Spaying and neutering are surgerical procedures performed on female and male animals, respectively, to remove reproductive organs. Having these procedures done on your cat or dog prevents unwanted litters, thereby decreasing pet overpopulation. In addition, spayed and neutered pets live longer and healthier lives, and make better pets.
Immediately After Surgery
Your female cat or dog will have an incision in her abdomen. Male dogs have an incision just above the scrotum and male cats have two incisions, one in each side of the scrotum. It is extremely important that you follow your vet’s instructions for postoperative care. Typically, she will recommend that you keep an eye on the incision and look for swelling or discharge, keep your pet from licking the incision site, advise you to limit your pet’s activity for a week to 10 days and do not bathe your pet during recovery. Your vet might put an Elizabethan collar on your pet to prevent access to the incision site. You also might be advised to use shredded paper instead of litter in your cat’s litter box.
What the Procedure Does
Spaying a female cat or dog removes the ovaries, fallopian tubes and uterus. She will no longer go into heat or produce estrogen or progesterone, and she cannot get pregnant. Neutering a male cat or dog removes the testicles but not the scrotum. Removing the testicles prevents the animal from producing sperm or testosterone, which drives many undesireable behaviors in males. Spaying is more invasive than neutering, but both procedures are performed with the animal under general anesthesia.
Effects on Cats
Spayed cats are less likely to have breast cancer and will not be at risk for ovarian or uterine cancer, while neutered males will not get testicular cancer. Neutered males have a reduced urge to roam and, therefore, a reduced risk of injury and disease from fighting other males. Neutered males also spray less, and early neutering may prevent this altogether. Your female cat no longer will come into heat and so won’t yowl to attract males or exhibit other annoying behaviors associated with a cat in heat. After neutering, cats don’t become lazy, but because they roam less they are expending less energy and you might discuss any dietary adjustments with your vet.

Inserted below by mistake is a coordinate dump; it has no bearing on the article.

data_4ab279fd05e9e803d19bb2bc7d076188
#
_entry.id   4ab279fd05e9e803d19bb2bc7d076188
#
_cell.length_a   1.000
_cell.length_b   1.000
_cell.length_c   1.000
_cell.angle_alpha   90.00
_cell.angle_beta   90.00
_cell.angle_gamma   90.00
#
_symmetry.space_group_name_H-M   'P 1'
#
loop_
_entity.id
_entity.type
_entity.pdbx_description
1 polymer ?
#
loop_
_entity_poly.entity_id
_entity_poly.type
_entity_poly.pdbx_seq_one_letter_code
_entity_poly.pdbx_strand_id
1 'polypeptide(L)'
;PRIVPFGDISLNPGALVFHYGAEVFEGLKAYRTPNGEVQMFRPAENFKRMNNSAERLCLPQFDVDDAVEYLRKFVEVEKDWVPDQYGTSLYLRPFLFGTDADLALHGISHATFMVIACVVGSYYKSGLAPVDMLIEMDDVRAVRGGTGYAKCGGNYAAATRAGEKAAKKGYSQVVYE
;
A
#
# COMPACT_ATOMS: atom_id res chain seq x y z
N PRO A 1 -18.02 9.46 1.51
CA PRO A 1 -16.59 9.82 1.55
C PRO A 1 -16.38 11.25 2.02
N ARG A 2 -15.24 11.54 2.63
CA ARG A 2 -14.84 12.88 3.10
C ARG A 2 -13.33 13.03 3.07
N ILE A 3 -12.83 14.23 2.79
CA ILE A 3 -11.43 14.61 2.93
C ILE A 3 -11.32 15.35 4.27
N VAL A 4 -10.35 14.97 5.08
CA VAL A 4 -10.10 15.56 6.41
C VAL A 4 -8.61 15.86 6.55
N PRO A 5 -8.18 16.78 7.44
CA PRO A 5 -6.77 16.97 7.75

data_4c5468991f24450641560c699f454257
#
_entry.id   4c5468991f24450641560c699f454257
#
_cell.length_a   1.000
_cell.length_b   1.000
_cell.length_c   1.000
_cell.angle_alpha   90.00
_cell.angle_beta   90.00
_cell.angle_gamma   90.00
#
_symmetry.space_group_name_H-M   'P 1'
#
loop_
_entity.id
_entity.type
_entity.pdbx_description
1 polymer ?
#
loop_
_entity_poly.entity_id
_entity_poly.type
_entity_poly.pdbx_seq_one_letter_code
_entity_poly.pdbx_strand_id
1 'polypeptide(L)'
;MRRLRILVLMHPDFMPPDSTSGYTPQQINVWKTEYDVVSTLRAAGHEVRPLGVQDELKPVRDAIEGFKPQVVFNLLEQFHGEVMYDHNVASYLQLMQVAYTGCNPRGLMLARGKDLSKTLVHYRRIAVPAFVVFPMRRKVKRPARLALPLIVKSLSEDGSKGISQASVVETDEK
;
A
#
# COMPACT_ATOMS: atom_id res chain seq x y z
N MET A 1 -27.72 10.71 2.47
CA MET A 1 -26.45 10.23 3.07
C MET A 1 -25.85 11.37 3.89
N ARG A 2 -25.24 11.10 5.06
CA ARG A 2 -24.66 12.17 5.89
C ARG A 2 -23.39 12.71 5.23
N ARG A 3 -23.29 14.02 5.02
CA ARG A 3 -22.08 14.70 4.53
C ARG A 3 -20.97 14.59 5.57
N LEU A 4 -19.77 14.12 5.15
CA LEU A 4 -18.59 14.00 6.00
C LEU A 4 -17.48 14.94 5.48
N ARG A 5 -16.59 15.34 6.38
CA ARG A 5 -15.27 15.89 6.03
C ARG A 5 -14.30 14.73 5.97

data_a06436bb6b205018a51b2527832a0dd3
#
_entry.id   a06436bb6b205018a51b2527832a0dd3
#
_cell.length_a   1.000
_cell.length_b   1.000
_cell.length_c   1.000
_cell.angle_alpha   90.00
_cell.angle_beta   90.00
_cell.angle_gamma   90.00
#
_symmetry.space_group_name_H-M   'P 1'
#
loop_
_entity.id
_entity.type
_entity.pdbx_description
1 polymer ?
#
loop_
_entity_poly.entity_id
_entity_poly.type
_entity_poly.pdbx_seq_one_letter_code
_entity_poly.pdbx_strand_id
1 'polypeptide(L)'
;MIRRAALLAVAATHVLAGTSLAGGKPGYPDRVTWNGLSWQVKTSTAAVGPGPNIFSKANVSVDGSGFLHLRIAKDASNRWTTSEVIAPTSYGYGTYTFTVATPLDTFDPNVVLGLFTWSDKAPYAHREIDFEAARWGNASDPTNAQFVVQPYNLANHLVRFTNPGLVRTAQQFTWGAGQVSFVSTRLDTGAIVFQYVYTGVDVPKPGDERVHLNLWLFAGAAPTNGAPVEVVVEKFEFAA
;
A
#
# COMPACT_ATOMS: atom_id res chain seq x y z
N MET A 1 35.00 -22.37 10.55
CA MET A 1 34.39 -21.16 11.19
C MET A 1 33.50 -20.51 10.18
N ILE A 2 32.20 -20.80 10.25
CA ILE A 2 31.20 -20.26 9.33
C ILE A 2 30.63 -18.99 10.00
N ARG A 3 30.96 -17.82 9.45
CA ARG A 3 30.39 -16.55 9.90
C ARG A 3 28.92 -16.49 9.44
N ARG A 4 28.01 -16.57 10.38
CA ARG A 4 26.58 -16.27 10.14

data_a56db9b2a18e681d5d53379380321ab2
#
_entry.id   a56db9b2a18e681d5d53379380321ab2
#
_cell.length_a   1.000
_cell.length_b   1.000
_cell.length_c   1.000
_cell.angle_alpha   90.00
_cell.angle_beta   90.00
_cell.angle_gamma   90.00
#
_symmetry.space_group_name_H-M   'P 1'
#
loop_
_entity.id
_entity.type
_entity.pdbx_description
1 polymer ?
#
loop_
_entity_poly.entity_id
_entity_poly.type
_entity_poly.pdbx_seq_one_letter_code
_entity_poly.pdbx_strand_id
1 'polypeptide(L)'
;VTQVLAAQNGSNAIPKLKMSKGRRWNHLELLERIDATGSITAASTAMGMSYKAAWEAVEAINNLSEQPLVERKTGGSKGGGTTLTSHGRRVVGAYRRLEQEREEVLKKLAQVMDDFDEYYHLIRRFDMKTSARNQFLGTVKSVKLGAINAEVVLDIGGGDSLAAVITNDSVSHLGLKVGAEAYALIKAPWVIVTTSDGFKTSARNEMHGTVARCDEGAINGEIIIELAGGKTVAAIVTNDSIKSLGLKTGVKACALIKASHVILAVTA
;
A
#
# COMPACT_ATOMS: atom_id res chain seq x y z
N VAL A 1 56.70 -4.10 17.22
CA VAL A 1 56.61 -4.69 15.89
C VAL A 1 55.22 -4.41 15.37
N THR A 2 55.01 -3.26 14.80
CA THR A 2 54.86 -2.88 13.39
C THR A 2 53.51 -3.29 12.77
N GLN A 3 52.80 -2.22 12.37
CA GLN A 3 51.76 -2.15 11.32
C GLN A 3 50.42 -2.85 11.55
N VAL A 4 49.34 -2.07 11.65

Effects on Dogs
Spaying or neutering your dog decreases the risk of several types of cancer, including mammarian, uterine, testicular and prostate carcinoma. In addition, it eliminates many hormone-induced diseases in females, such as cysts and mammary enlargment. Without testosterone, your male dog no longer will try to escape your yard to find a female in heat, and neutering prevents or decreases territorial behavior, such as urine marking, humping behavior, as well as male aggression behaviors, such as food guarding. In females, spaying prevents the messiness that can occur with females in heat, as well as bothersome behaviors associated with females in heat, such as over-affection to their owners.
Leslie Darling has been a writer since 2003, writing regularly for "Mississippi Magazine" and "South Mississippi Living," specializing in food and wine, animals and pets, and all things Southern. She is a graduate of the University of New Orleans.